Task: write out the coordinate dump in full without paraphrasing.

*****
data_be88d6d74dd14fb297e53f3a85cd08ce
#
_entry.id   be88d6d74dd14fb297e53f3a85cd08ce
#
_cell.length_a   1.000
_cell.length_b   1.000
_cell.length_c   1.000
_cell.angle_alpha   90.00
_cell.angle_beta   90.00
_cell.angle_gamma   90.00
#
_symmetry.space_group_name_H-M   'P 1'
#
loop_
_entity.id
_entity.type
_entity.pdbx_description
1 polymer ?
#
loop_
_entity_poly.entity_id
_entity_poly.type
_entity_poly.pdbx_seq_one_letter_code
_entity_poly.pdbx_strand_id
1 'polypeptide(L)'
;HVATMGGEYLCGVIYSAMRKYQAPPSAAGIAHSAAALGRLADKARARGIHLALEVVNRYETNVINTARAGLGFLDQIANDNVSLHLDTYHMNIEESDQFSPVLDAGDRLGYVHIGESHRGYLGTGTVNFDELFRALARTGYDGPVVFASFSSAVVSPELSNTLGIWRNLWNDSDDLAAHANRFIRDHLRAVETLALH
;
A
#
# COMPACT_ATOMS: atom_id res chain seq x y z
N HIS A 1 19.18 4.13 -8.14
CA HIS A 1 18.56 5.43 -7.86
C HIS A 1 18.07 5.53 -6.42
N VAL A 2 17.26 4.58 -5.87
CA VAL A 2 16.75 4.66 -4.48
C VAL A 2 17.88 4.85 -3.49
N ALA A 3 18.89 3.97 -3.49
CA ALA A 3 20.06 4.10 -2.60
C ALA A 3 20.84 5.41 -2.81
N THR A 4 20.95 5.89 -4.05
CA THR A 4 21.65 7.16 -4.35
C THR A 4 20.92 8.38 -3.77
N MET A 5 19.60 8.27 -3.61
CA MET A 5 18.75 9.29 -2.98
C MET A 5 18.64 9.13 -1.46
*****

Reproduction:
data_be88d6d74dd14fb297e53f3a85cd08ce
#
_entry.id   be88d6d74dd14fb297e53f3a85cd08ce
#
_cell.length_a   1.000
_cell.length_b   1.000
_cell.length_c   1.000
_cell.angle_alpha   90.00
_cell.angle_beta   90.00
_cell.angle_gamma   90.00
#
_symmetry.space_group_name_H-M   'P 1'
#
loop_
_entity.id
_entity.type
_entity.pdbx_description
1 polymer ?
#
loop_
_entity_poly.entity_id
_entity_poly.type
_entity_poly.pdbx_seq_one_letter_code
_entity_poly.pdbx_strand_id
1 'polypeptide(L)'
;HVATMGGEYLCGVIYSAMRKYQAPPSAAGIAHSAAALGRLADKARARGIHLALEVVNRYETNVINTARAGLGFLDQIANDNVSLHLDTYHMNIEESDQFSPVLDAGDRLGYVHIGESHRGYLGTGTVNFDELFRALARTGYDGPVVFASFSSAVVSPELSNTLGIWRNLWNDSDDLAAHANRFIRDHLRAVETLALH
;
A
#
# COMPACT_ATOMS: atom_id res chain seq x y z
N HIS A 1 19.18 4.13 -8.14
CA HIS A 1 18.56 5.43 -7.86
C HIS A 1 18.07 5.53 -6.42
N VAL A 2 17.26 4.58 -5.87
CA VAL A 2 16.75 4.66 -4.48
C VAL A 2 17.88 4.85 -3.49
N ALA A 3 18.89 3.97 -3.49
CA ALA A 3 20.06 4.10 -2.60
C ALA A 3 20.84 5.41 -2.81
N THR A 4 20.95 5.89 -4.05
CA THR A 4 21.65 7.16 -4.35
C THR A 4 20.92 8.38 -3.77
N MET A 5 19.60 8.27 -3.61
CA MET A 5 18.75 9.29 -2.98
C MET A 5 18.64 9.13 -1.46